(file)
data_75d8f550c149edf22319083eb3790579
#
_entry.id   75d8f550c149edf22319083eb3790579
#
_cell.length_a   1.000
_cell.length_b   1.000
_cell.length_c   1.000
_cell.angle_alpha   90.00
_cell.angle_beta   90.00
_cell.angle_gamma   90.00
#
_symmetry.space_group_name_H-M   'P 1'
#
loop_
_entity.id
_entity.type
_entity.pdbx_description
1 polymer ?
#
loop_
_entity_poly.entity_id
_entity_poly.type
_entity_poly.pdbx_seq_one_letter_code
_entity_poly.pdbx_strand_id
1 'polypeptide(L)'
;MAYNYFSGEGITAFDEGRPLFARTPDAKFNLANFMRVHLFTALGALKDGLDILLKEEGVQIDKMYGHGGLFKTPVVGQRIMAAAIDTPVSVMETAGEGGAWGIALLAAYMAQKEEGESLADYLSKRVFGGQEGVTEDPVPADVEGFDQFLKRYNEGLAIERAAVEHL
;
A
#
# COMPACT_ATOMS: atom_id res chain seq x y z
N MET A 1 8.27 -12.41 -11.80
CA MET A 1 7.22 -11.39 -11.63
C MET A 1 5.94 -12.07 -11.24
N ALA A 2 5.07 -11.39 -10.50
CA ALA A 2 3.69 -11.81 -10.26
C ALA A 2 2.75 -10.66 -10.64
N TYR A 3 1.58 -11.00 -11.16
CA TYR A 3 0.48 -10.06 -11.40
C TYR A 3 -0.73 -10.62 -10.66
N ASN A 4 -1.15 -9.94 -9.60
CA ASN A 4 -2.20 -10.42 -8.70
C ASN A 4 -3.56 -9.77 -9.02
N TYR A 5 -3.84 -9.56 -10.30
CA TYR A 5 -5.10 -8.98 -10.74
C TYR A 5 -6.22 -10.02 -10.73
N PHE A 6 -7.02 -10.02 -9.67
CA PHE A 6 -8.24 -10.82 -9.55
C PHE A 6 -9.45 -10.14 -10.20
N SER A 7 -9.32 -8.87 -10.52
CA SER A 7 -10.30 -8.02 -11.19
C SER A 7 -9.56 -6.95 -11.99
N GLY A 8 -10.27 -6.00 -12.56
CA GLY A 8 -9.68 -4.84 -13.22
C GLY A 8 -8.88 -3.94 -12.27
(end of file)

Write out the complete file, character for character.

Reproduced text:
data_75d8f550c149edf22319083eb3790579
#
_entry.id   75d8f550c149edf22319083eb3790579
#
_cell.length_a   1.000
_cell.length_b   1.000
_cell.length_c   1.000
_cell.angle_alpha   90.00
_cell.angle_beta   90.00
_cell.angle_gamma   90.00
#
_symmetry.space_group_name_H-M   'P 1'
#
loop_
_entity.id
_entity.type
_entity.pdbx_description
1 polymer ?
#
loop_
_entity_poly.entity_id
_entity_poly.type
_entity_poly.pdbx_seq_one_letter_code
_entity_poly.pdbx_strand_id
1 'polypeptide(L)'
;MAYNYFSGEGITAFDEGRPLFARTPDAKFNLANFMRVHLFTALGALKDGLDILLKEEGVQIDKMYGHGGLFKTPVVGQRIMAAAIDTPVSVMETAGEGGAWGIALLAAYMAQKEEGESLADYLSKRVFGGQEGVTEDPVPADVEGFDQFLKRYNEGLAIERAAVEHL
;
A
#
# COMPACT_ATOMS: atom_id res chain seq x y z
N MET A 1 8.27 -12.41 -11.80
CA MET A 1 7.22 -11.39 -11.63
C MET A 1 5.94 -12.07 -11.24
N ALA A 2 5.07 -11.39 -10.50
CA ALA A 2 3.69 -11.81 -10.26
C ALA A 2 2.75 -10.66 -10.64
N TYR A 3 1.58 -11.00 -11.16
CA TYR A 3 0.48 -10.06 -11.40
C TYR A 3 -0.73 -10.62 -10.66
N ASN A 4 -1.15 -9.94 -9.60
CA ASN A 4 -2.20 -10.42 -8.70
C ASN A 4 -3.56 -9.77 -9.02
N TYR A 5 -3.84 -9.56 -10.30
CA TYR A 5 -5.10 -8.98 -10.74
C TYR A 5 -6.22 -10.02 -10.73
N PHE A 6 -7.02 -10.02 -9.67
CA PHE A 6 -8.24 -10.82 -9.55
C PHE A 6 -9.45 -10.14 -10.20
N SER A 7 -9.32 -8.87 -10.52
CA SER A 7 -10.30 -8.02 -11.19
C SER A 7 -9.56 -6.95 -11.99
N GLY A 8 -10.27 -6.00 -12.56
CA GLY A 8 -9.68 -4.84 -13.22
C GLY A 8 -8.88 -3.94 -12.27